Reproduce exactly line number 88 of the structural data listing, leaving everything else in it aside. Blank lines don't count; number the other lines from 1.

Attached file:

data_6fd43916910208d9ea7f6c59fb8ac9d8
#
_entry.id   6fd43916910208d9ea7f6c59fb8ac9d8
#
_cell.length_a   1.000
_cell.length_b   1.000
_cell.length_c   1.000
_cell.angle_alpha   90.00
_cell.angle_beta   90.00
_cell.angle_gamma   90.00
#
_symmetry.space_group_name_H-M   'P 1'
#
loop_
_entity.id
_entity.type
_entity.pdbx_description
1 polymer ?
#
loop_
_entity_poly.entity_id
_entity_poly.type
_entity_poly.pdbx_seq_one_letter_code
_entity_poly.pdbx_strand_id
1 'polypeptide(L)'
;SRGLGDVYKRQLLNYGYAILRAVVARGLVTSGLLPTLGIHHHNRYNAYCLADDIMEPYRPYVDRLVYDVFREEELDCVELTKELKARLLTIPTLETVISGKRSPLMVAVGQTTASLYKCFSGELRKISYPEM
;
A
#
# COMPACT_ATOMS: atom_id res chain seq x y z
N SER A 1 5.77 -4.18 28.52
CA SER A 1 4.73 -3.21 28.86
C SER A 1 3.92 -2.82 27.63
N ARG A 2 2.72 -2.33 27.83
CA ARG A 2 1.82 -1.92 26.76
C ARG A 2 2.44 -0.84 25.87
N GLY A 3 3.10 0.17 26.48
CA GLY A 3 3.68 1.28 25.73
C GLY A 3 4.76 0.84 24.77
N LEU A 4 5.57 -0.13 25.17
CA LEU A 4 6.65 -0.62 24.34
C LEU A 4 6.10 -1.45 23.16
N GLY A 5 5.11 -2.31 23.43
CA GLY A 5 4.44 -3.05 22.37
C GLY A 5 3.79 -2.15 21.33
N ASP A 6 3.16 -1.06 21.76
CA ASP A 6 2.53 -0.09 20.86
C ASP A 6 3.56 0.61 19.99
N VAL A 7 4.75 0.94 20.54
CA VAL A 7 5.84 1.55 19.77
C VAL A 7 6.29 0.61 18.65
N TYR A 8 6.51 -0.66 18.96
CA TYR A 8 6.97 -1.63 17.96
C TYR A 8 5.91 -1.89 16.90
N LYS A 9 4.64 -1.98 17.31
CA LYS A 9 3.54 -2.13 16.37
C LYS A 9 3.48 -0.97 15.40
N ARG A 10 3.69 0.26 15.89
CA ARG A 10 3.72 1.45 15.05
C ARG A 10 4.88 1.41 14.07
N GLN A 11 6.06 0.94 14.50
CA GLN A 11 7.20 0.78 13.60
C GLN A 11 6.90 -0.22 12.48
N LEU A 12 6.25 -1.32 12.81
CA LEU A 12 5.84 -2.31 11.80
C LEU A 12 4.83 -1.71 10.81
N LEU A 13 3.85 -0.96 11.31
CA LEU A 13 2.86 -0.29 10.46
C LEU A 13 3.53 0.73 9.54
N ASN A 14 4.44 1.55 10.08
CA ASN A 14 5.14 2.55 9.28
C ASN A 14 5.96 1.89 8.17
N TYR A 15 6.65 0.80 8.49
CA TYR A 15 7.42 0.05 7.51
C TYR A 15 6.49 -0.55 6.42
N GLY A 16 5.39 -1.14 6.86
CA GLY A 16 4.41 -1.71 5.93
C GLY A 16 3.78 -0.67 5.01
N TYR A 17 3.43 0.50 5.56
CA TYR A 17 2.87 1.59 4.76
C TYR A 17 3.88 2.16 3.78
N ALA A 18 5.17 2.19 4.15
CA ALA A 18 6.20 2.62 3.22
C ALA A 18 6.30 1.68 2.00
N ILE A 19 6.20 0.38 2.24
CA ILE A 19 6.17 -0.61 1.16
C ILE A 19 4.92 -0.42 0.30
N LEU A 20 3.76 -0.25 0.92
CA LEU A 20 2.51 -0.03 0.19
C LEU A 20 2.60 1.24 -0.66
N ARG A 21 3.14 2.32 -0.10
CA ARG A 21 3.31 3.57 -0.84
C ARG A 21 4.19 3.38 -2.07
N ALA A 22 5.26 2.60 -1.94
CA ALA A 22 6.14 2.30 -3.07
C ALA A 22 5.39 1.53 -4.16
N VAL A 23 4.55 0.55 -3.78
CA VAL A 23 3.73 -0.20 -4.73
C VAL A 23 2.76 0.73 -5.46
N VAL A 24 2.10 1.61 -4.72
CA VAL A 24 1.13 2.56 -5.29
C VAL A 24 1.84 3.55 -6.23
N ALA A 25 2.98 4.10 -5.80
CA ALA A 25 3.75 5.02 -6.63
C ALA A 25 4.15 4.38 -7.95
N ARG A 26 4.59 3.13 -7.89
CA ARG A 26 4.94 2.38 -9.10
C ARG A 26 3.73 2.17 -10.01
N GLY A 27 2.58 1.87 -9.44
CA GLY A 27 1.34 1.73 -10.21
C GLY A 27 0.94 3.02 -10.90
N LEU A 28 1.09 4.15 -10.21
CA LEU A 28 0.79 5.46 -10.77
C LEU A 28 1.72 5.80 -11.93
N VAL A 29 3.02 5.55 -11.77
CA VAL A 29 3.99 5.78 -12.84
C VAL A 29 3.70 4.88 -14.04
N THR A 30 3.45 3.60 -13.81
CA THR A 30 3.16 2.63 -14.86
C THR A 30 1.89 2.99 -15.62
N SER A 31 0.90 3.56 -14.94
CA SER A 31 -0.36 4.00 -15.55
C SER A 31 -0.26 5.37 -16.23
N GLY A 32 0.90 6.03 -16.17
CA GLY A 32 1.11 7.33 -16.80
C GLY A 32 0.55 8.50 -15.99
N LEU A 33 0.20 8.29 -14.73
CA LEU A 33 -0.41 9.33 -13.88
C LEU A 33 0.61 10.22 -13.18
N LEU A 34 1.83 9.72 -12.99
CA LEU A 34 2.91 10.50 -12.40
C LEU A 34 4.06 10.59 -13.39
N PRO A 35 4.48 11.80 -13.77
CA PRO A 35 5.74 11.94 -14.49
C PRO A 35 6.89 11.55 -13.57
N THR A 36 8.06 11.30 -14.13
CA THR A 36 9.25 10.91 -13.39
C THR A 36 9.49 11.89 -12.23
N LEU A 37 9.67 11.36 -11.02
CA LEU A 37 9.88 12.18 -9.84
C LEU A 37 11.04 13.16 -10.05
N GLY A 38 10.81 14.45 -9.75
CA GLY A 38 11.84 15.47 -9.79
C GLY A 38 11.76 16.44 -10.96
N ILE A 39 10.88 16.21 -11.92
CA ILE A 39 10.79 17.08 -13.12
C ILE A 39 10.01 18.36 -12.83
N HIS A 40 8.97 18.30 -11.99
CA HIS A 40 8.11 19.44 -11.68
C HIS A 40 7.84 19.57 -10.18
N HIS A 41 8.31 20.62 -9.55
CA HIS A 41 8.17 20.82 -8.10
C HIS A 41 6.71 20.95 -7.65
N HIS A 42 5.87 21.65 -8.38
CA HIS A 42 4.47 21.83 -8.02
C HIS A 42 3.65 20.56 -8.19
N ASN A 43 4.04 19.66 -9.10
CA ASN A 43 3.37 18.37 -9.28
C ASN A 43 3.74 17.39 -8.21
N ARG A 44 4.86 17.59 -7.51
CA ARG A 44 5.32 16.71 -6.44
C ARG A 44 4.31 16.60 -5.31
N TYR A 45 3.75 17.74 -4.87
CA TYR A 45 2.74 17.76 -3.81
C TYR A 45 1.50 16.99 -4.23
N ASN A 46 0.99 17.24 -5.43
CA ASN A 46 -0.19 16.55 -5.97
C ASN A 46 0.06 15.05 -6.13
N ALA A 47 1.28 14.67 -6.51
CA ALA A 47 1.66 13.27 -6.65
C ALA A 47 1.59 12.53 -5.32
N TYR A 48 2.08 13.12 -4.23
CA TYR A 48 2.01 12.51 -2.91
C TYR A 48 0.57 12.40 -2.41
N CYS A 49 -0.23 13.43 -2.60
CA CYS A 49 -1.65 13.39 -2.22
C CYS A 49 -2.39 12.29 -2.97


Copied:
N LEU A 20 3.76 -0.25 0.92